• He favored the achievement of Italian unity under the royal house of Savoy. In 1852, he became prime minister of the Kingdom of Sardinia-Piedmont. 
  • The failure of the revolutions of 1848 and 1849 tended to discredit the schemes of Mazzini and Garibaldi and gave Cavour the opportunity to take the lead in seeking Italian unification. Strategy:
  • Cavour began by strengthening the Sardinian economy. He patronized the construction of highways, canals, docks, and railroads. He concluded trade treaties to increase commerce, reformed the credit system, and sought to limit the influence of the church.
  • These efforts were calculated to make Sardinia a model state that its Italian neighbors would want to join. 
  • Cavour realized that he would need the help of a major power to fight Austria, whose Italian possessions constituted the biggest obstacle to Italian unification.
  • He had Sardinia join the side of Britain, France, and Turkey against Russia in the Crimean War (1853-56).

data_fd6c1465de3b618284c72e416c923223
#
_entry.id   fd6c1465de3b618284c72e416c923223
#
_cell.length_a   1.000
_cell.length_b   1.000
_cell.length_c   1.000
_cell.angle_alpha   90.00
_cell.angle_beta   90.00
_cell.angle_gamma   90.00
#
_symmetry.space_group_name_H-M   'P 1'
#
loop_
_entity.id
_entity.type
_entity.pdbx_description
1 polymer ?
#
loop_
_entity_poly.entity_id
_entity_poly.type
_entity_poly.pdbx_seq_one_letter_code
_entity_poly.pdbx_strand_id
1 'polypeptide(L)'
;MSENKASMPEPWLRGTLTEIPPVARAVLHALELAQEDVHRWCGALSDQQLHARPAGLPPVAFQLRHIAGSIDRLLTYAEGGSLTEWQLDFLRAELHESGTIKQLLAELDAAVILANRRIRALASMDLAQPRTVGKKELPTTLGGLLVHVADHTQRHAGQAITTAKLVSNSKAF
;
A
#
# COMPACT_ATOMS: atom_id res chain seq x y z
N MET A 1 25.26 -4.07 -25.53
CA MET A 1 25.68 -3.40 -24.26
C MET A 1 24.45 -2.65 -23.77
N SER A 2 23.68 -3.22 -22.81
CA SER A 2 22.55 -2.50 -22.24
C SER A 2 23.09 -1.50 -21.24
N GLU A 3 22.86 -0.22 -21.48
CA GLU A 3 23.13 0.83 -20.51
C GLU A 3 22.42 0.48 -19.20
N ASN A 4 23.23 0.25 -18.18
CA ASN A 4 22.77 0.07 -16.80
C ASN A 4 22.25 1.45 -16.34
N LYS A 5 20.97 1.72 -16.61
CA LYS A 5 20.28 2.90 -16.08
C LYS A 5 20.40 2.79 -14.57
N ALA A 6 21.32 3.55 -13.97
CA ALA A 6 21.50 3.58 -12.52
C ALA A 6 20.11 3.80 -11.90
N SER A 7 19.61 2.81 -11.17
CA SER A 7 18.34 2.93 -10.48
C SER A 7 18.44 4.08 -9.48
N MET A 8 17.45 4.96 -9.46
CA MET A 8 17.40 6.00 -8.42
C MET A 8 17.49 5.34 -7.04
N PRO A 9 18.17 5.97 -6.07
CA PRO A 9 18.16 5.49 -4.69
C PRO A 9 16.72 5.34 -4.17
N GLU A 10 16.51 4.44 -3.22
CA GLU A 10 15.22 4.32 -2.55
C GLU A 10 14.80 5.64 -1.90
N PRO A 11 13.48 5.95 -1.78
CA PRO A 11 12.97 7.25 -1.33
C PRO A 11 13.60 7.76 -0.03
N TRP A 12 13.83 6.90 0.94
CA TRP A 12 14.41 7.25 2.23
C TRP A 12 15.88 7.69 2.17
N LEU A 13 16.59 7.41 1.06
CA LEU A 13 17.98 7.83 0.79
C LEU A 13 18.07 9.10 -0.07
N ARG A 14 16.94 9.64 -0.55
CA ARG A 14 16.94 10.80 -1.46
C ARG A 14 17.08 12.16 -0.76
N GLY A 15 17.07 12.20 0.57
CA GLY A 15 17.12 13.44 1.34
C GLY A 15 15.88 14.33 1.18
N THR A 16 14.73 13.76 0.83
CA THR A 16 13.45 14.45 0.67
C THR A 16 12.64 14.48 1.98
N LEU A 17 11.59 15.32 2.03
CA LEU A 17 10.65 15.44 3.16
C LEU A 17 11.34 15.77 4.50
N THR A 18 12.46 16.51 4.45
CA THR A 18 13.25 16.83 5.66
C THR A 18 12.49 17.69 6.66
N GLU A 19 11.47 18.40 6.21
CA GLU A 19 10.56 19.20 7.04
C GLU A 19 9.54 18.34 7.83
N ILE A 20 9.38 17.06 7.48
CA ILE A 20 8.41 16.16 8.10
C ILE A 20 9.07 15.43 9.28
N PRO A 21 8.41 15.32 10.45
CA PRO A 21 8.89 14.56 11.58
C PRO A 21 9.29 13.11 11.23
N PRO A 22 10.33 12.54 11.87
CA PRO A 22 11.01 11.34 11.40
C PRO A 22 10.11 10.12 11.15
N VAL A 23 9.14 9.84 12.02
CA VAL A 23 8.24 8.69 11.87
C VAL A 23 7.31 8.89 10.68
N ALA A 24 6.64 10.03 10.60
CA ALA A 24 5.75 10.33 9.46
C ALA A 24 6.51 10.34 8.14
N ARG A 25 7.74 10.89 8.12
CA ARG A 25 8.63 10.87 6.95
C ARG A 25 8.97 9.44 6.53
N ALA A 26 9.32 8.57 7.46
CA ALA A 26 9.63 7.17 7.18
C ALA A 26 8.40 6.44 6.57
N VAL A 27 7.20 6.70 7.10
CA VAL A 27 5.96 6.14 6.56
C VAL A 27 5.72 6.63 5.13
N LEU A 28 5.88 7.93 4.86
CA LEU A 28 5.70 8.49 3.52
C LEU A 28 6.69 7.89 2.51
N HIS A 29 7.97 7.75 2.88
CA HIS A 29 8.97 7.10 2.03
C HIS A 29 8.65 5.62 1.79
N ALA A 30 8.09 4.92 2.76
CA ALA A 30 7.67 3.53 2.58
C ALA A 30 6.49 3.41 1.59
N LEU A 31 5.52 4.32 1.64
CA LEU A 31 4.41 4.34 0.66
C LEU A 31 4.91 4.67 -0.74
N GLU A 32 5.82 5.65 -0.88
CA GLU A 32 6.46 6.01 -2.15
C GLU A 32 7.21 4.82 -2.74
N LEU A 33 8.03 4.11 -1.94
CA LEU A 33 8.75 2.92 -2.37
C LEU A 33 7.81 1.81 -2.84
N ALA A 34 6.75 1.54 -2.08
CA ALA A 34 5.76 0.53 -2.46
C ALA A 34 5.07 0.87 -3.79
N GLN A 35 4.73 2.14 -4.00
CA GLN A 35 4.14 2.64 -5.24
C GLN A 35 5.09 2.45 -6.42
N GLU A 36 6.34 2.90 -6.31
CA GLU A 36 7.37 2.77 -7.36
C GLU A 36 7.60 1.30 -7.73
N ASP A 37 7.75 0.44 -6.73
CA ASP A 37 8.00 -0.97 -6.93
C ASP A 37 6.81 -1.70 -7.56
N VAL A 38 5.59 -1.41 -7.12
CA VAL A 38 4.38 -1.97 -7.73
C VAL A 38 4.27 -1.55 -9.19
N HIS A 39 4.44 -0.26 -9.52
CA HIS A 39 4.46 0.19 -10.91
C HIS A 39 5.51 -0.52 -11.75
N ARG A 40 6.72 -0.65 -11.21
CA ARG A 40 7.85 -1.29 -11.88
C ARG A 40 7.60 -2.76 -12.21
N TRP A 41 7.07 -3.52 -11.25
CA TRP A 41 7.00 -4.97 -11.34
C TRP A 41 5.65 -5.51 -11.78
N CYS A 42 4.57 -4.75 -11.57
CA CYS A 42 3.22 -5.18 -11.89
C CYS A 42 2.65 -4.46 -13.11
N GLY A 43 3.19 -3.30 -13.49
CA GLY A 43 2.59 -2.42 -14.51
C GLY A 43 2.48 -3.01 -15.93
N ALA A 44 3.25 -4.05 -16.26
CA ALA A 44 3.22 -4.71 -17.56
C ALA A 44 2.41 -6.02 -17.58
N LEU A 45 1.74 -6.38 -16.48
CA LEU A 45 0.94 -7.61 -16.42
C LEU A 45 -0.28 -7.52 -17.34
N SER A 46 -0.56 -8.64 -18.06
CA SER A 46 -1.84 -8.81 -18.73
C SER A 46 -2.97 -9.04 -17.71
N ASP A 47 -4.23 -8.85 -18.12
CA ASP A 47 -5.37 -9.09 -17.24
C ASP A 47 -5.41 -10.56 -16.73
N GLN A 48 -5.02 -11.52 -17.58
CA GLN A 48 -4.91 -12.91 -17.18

• The war did not involve any issues of national interest for Sardinia, but attendance at the peace conference following the war gave Cavour an opportunity to call big power attention to the issue of Italian unity. 

French Connection

  • Cavour determined that Sardinia would form an alliance with France against Austria.
  • He saw the use of French troops as the best hope of pushing Austria out of the Italian peninsula. 
  • He succeeded in negotiating with Emperor Napoleon III (Louis Napoleon) the Pact of Plombièrs in July 1858. France agreed to join Sardinia in a war against Austria, providing the blame for starting the war could be put on Austria. 
  • If the war were won, Sardinia would get the Austrian possessions of Lombardy and Venetia.
  • In turn, France would get Nice and Savoy from Sardinia. Italy would be reorganized as a confederation, with the Pope as President. 
  • Louis Napoleon consented to such an agreement, not only to get Nice and Savoy which were on the French side of the Alps and long coveted by France, but for other reasons as well. 
  • The Bonaparte family was of Italian (Corsican) origin, and Louis Napoleon had been linked as a young man to the Italian unification movement.
  • In attacking reactionary Austria, he could endear himself to French liberals at home.
  • He may also have been persuaded by the Italian nationalist, Felice Orsini 18191858), who threw a bomb at Napoleon in January of 1858 for his failure to do more for the cause of Italian unity.